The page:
This post is part of Made @ HubSpot, an internal thought leadership series through which we draw lessons from experiments conducted by our own HubSpotters. As someone who manages HubSpot’s learning technology, I have sometimes purchased software the wrong way. I’ve moved on without the right technical partners, missed an automatic contract renewal deadline, and made changes to my team without empathy for how it might affect their day-to-day life. From these experiences and from working with others at HubSpot who acquire and implement software, I have learned a lot. Today, I feel good about the way I manage our technology and purchasing decisions. I have come to realize that a successful purchasing decision has less to do with vendor research and management (although those are important factors) and more to do with project management, change management, and acceptance of new ideas. These are some of my most important lessons for those who are considering buying new software or are just curious to learn more.
Lesson n. # 1: Establish a business reason before seeking acceptance.
In the past, I didn’t take the time to step back and assess what value my proposal would bring to the entire organization. Even if the user base for your new software will be only a small portion of employees, think and communicate how it relates to business results. Here are some examples: Currently, a process is very manual and you want to automate it. The business reason for this software would be to save time and money. Your team is trying to accomplish something and you don’t have the skills, the time, or the functionality. The business reason for this software would be to expand the capabilities of the computer. Recently, our L&D team at HubSpot wanted to be able to track the performance of new hires in their training courses. The business reason for this software was so that we could provide managers with more information on how best to spend their time training their new hires as they progressed in their roles. Once you establish your business reason, you are more likely to gain stakeholder support.
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Another important business factor to consider when obtaining a share is cost-value. Adding more software means another vendor to manage, another contract to consider, and another system for your co-workers and team to adopt. Make sure you’ve thought it through carefully and are confident that this new software will provide enough value to overcome these considerations. This will help you handle any initial objections. Getting the purchase should be done long before you plan to buy the software. This process takes time. You should speak to people outside of your department and often outside of your company to ensure you understand the big picture of what is already happening, what is possible, and what it will take to run new software.
Lesson n. # 2: Understand that you will need help.
You may be the most experienced software buyer in the world, but you can’t do it all alone. In my experience, the best help you can get in purchasing and implementing software is the team whose expertise is the software – your IT team. Send them early in your process, see what they’re already doing to solve the challenge you’ve identified, and ask at least one champion for feedback. Depending on your business, you may also need to loop through Security, Legal, and Finance so that they can add their expertise and highlight any blind spots you may have. You will also need two key people: someone who serves as a project manager, and someone who has experience with the type of software you are considering buying (which could be you with enough research). It is important to remember that you cannot make alone decisions about software and expect everyone to love and use it. You may think you know what is best for the team, but you really need feedback and should get it before you dig too deep. You don’t have to take everyone’s opinion as a requirement, but you do have to take into account everything mentioned by various people and capture this feedback. The more you document and share how you’re making your decisions along the way, the less rejection you’ll face when you’re ready to begin finalizing the deal. It may take a little more time up front to write everything down and share it, but this process will save you a lot of time in the end.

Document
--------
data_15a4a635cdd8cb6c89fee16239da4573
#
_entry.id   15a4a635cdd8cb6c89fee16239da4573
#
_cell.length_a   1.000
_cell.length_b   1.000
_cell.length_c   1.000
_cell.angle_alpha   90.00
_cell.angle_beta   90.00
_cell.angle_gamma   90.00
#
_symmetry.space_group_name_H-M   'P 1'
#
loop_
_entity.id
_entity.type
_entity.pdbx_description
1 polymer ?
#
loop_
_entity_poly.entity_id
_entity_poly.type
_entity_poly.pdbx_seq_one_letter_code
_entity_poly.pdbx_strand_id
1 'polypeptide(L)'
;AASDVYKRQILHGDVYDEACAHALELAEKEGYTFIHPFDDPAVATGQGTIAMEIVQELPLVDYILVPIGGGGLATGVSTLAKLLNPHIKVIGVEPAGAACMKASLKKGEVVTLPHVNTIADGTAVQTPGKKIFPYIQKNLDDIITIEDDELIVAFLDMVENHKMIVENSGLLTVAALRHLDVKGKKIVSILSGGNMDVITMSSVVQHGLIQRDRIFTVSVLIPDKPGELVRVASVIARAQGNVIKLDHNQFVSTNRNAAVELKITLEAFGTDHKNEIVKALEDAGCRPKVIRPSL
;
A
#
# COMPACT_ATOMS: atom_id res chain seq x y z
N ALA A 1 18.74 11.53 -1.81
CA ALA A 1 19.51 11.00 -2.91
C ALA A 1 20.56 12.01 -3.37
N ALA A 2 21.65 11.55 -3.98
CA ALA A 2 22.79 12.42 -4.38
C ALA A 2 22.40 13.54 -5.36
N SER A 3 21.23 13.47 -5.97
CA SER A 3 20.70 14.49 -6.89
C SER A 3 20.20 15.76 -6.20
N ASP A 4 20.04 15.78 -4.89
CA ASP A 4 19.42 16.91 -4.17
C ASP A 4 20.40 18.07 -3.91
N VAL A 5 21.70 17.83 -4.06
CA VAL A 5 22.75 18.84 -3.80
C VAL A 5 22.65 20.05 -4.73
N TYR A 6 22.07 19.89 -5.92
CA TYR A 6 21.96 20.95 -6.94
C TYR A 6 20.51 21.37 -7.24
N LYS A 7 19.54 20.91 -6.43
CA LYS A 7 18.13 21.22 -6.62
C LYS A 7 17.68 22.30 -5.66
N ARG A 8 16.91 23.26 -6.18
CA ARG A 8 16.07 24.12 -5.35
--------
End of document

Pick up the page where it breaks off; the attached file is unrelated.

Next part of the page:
Lesson # 3 Be vulnerable and empathetic.
Change is difficult for everyone. Even those who are most excited about using new software may be overwhelmed by the prospect of changing what they are used to. It is important to be transparent and empathic with your project team, co-workers and the organization in general. For example, if your team members generally love process and organization, recognize that a project is going to be difficult because there will be many things that will start out disorganized or unknown. A tried and true method of solving this as a team is to share your emotions openly and then collectively decide to move on. Encouraging your teammates to share your concerns can help you better define the direction of your project and create a sense of camaraderie that will come in handy when the going gets tough. Regardless of which team you’re on, who your user base will be, or how many vendor demos you’ve seen before, these tips will help get you started on the right track. Buying software is not easy, but done right it can add value, connect you with your colleagues, and help you discover the art of change management.